In early 1991 Lloyd Cole called me following the demise of Bloomsday, a short-lived, post-Commotions project with Stephen Irvine and Chris Thomson. He asked me if I’d like to tour with him again. He’d just completed recording on the album that was to be titled, Don’t Get Weird On Me Babe. Robert Quine had been the featured lead guitarist but he didn’t want to tour – would I be interested? I’d have to chart out the new songs and learn Quine’s parts. I listened to the songs, including two that would become very well known and that had great guitar playing on them – Pay For It and She’s A Girl And I’m A Man – and I said yes. Having an opportunity to dissect and perform Quine’s parts was a challenge and an education and the prospect of playing some Commotions songs again sounded like fun.
And so it turned out to be. Lloyd’s solo career was at it’s height and we were playing large theatre venues worldwide. Blair was in the band and also drummer Dan McCarroll, friend of Amy Mann and Jon Brion. Grant McLennan and Robert Forster of the Go-Betweens were opening for us and we had another Go-Between, Robert Vickers playing bass with us, so the tour bus down through the U.K. and Europe and on to North America was a lively place. Lots of intense, drink-fuelled discussions on literature, songwriting, food and geography. I have a quite a few good memories of hanging out with these Aussies and watching their quests for the best oysters in Europe and the best second-hand bookshops in America.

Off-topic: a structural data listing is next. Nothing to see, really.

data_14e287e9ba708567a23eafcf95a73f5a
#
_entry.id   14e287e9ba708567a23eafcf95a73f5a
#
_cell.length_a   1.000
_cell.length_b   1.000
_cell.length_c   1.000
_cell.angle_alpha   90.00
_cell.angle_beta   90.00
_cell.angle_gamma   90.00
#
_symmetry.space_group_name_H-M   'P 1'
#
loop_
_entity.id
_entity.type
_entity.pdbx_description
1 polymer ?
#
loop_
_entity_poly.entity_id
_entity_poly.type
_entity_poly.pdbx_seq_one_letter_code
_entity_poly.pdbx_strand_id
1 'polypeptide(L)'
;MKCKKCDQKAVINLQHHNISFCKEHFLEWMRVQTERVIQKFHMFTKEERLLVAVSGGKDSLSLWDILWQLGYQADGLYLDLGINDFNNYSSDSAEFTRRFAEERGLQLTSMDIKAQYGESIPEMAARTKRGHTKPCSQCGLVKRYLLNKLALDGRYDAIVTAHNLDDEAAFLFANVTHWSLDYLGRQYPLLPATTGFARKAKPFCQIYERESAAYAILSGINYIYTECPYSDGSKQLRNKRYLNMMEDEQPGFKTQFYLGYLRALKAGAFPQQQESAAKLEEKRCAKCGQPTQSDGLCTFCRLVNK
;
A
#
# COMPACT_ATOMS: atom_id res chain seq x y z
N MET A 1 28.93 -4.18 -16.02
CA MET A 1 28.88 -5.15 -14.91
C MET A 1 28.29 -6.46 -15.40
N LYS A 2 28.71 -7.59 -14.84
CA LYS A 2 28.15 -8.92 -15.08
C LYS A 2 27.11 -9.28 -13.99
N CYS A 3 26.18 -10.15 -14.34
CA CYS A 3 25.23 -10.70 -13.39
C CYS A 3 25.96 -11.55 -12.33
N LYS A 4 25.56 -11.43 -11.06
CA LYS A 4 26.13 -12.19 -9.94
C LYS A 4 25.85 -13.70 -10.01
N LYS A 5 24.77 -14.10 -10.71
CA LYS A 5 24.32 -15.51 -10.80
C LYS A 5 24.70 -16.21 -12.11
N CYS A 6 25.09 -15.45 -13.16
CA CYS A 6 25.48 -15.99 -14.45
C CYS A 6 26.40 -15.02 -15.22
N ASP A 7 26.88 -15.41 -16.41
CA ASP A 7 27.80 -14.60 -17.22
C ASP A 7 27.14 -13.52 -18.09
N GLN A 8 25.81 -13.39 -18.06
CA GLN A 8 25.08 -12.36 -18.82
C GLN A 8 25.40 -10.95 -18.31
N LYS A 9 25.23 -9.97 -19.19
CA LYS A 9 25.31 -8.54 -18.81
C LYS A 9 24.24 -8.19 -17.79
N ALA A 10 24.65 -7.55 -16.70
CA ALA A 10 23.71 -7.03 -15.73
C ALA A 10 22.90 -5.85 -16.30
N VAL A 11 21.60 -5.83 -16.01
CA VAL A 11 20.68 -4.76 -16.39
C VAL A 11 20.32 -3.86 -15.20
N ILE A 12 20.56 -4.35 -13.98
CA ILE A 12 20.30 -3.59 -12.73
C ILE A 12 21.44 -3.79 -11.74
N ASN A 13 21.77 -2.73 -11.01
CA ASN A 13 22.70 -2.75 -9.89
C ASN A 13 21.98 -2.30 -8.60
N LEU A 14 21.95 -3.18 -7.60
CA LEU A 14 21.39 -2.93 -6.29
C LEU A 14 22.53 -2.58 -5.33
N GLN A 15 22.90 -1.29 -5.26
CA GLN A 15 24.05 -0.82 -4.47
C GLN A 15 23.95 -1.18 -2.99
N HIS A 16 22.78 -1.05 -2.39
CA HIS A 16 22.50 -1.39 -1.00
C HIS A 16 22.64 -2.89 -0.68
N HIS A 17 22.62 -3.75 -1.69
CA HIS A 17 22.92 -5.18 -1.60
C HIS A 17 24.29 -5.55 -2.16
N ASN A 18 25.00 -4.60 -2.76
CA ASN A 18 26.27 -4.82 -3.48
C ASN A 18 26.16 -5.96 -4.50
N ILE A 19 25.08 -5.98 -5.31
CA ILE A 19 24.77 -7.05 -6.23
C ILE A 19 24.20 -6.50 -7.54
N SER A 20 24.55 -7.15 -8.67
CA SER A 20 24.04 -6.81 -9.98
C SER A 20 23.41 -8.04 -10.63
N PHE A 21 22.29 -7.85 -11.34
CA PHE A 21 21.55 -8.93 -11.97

After a while on a tour of any length fatigue begins to set in and people invariably get sick. Someone picks up a virus and in the crucible of the bus you know that it’s inevitably going to be your turn soon. Shows still go on of course, although high-quality care in the shape of a handy side stage bucket is always supplied. The other kind of fatigue is feeling the need to get away from everybody and do something on your own just to recharge a bit. My ‘thing’ was to go off in whatever city we were in and just walk for hours taking photographs and stopping now and again for a drink and some food. I found it a relaxing way of getting to know a place just a little and it allowed me to discover what places I really liked. Great walking cities for me turned out to be, in no particular order – Stockholm, Berlin, Tokyo, San Francisco, NYC, Toronto (before I lived here), Montreal, Paris, Barcelona, Madrid, Osaka, Copenhagen, Austin, Porto, Lisbon, Koln, Firenze, and Vancouver. I’m also no foodie but I do love good food and this I was exposed to through touring. A great paella on the seafront in Valencia or in the Plaza Real in Barca. A great cassoulet in Toulouse washed down with a few bottles of Cahors. Sushi in Tokyo. Soba lunch in Osaka. More sushi at Tojo’s in Vancouver (the best I think). A dinner in Osaka that was finished with the shells from the shrimp fried up with a head of garlic. Yes, I’m thankful for that food, travel and the great shows with great bands and great people (both on the stage and off it). All in all, pretty cool.